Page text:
What is Brand Equity, Why It's Important, How to Build & Examples

When you sell a house, you depend on the equity in that property to buy a new one. Your total equity depends not only on the house’s value and sale price, but also on the amount of money you might still owe the bank.

Positive equity is always a good thing. It means that you’ve built up assets that you can later convert to cash if necessary.

 

“In business, brand equity works in a similar way. Although you can’t translate brand equity into cash as readily as you can equity in a home, it serves the same function. #Kajabi” — Tweet this!

 

Think about the last time that you visited the grocery store. You likely had lots of choices when it came to choosing a particular product.

You could have saved money by purchasing an off-brand product, but you might have chosen to purchase the original brand-specific product. You pay more for the brand product largely because of its brand equity.

For instance, most people know the product name Lucky Charms. Lucky Charms is a popular breakfast cereal that specifically appeals to kids.

Most supermarkets, however, also carry products that looks similar to Lucky Charms. They have different names, but they contain the same ingredients and often have a similar taste.

You buy Lucky Charms because you are familiar with the product and you know that millions of people trust it to keep their kids happy during breakfast in the morning.

In other words, Lucky Charms has more brand equity then off-brand version that costs less and might even taste the same. The reason lies in customer perception.

In Knowledge Commerce, you probably don't produce breakfast cereal. However, that doesn't mean that you should ignore brand equity and its potential ramifications for your company.

In fact, brand equity can play a major role in your company's future. The more brand equity you build, the easier it becomes to convince consumers to buy your online courses, subscribe to your membership site, and invest in your other digital products.

If you are not familiar with brand equity and its role in online business, we're here to help. We are going to break down the multiple facets of brand equity and help you leverage it for your Knowledge Commerce business.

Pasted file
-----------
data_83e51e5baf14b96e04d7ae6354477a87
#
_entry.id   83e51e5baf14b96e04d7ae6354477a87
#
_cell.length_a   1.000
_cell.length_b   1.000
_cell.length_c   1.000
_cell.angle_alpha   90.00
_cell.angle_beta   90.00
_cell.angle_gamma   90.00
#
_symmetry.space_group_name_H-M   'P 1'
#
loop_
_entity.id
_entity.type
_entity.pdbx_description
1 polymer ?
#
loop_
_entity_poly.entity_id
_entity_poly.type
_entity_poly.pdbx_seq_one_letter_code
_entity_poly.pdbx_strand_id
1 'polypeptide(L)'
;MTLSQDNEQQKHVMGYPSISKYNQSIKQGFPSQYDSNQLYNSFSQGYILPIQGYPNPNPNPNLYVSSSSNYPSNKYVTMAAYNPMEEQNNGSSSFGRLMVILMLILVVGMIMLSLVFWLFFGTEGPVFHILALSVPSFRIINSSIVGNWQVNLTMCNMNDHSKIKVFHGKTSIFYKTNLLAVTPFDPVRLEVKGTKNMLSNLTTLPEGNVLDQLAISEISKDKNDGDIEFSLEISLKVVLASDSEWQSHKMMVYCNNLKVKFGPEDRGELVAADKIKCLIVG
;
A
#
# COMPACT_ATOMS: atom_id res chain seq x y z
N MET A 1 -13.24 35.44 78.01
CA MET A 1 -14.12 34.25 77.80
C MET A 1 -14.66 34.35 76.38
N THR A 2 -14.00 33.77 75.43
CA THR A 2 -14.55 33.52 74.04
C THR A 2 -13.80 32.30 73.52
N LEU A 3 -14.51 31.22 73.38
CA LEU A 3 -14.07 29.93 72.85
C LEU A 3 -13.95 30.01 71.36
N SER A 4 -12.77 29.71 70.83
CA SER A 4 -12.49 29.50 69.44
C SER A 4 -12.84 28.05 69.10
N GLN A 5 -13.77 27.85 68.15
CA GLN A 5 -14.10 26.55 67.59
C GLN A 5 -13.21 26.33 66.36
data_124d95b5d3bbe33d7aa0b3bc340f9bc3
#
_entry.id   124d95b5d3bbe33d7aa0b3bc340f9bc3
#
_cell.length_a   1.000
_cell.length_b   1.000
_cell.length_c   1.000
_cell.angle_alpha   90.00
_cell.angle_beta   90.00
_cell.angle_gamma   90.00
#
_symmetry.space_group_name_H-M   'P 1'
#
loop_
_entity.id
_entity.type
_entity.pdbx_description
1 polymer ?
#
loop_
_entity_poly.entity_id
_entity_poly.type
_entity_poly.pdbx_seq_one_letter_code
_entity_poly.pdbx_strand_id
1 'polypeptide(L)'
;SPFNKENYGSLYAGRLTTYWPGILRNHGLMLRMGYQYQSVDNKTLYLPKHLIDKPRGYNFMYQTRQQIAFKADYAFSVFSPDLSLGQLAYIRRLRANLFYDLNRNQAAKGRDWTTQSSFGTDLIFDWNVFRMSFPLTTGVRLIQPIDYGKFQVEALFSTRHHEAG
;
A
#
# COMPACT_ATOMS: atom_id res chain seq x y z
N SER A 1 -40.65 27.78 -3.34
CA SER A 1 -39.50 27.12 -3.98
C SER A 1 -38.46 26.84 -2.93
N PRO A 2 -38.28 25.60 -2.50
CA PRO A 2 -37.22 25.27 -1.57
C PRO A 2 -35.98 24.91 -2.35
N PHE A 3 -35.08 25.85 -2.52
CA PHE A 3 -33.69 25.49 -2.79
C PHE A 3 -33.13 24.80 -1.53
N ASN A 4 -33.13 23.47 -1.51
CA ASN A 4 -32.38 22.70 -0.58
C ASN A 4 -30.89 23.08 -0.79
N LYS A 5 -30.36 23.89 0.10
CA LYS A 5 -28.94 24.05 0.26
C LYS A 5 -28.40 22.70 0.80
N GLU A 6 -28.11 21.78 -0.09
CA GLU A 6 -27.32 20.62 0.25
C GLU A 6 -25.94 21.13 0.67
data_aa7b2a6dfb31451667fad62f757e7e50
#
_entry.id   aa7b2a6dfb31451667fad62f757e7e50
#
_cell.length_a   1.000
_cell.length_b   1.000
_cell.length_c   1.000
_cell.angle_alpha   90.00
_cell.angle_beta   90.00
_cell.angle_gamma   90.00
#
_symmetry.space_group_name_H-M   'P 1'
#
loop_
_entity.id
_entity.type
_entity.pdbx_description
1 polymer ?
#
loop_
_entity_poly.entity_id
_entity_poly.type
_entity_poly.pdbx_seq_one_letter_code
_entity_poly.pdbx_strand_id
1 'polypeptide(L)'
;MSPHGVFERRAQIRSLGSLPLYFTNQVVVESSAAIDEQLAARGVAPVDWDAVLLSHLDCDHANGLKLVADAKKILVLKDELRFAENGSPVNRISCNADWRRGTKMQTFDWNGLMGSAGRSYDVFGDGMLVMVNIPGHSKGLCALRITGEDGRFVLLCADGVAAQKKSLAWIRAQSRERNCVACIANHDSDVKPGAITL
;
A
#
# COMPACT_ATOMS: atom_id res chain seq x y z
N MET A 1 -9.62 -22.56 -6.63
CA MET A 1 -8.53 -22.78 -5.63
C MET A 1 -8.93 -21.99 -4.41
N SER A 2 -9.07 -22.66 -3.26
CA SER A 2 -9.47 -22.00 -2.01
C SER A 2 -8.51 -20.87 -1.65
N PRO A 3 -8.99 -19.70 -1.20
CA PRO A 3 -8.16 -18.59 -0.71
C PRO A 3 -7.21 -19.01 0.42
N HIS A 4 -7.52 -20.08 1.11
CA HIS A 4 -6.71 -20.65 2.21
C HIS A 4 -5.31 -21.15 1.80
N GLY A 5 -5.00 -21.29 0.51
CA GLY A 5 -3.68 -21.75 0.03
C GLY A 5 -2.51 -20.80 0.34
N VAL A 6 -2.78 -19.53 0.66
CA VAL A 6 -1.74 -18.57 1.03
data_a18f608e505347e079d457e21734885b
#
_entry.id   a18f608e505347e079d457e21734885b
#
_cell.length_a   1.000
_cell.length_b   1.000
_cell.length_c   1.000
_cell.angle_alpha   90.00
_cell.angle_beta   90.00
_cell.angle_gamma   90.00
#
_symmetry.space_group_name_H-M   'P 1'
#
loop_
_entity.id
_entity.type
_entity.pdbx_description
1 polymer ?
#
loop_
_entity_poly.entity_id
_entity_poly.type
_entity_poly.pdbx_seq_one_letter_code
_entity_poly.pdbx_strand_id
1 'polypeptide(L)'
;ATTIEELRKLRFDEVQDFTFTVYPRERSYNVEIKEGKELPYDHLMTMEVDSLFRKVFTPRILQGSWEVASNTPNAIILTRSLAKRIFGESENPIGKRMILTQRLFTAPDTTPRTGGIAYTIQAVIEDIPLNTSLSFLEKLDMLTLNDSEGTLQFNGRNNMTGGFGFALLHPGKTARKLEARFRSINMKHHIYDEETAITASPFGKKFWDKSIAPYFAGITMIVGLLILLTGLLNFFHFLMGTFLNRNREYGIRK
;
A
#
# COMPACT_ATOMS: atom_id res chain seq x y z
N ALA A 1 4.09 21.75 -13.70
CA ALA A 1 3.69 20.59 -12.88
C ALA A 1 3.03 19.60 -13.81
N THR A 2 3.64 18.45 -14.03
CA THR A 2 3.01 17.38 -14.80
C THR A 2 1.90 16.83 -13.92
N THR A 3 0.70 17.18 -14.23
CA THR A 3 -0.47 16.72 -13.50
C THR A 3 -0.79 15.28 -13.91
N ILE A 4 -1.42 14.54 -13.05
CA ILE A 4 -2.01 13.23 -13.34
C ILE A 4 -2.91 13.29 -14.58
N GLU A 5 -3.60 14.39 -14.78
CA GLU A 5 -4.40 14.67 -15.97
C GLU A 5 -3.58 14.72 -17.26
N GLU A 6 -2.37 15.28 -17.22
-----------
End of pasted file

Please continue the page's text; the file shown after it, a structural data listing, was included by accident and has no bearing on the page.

What is Brand Equity? 

Brand equity refers to the perceived value of a company or product based on its reputation among customers and consumers as well as its assets beyond mere revenue. It's just like Lucky Charms. General Mills can value its Lucky Charms brand at a higher price point than the amount of money generated by boxes sold.

This is because Lucky Charms has captured significant market share in the breakfast cereal niche and because it has a favorable reputation among consumers.

Let's translate that concept to Knowledge Commerce.

Consider a professional like Seth Godin. He's an extremely popular and successful marketer who has published numerous books and e-books on marketing and advertising.

He even makes some of his products available for free. This is in addition to his popular blog, which anyone can read and benefit from.

Anyone can write a blog and publish books about marketing. They might even make as much money as Seth Godin.

However, Seth Godin will have more brand equity than your average author or Knowledge Commerce professional because he has become a household name as well as an in-demand speaker and lecturer.

Does this mean that you can't ever build your business to include as much brand equity as Seth Godin's empire has? Absolutely not. Anyone can improve his or her company's brand equity through hard work and diligent marketing.

Brand equity can have many facets, from brand recognition to overall consumer perception, but the important thing to remember is that brand equity is established through making your business as visible as possible.

Components of Brand Equity

Breaking down the components of brand equity can help you build your business more effectively. When you understand the factors that contribute to equity, you can target them specifically and take a more well-rounded approach to building more equity for your Knowledge Commerce company.

Think of brand equity as a jigsaw puzzle. You have to move all the right pieces into place to gain the most benefits. When a piece goes missing, you lose the opportunity to give your company the equity it deserves.

The most important components of brand equity are the following:

  • Brand Recognition
  • Brand Awareness
  • Customer Experience
  • Customer Preference
  • Customer Retention
  • Perceived Quality
  • USP

Let’s break each of these down into more detail so you have all the information you need to tackle them all.

Brand Recognition

When you mention a brand like Lexus, Google, Kraft, or Microsoft, you instantly recognize it. Those brands have become household names and therefore carry significant brand equity.

Of course, you don’t need to become a household name to have brand equity. In Knowledge Commerce, you need brand recognition among your target audience rather than society as a whole.

For instance, Simon Sinek has become a household name among leaders in business. They know that he has done significant research on leadership and organizational structure, and they depend on his guidance to build their teams.

Someone who doesn’t own a business or hold a leadership position might never have heard of Simon Sink. That doesn’t matter because those people don’t belong to Sinek’s target market.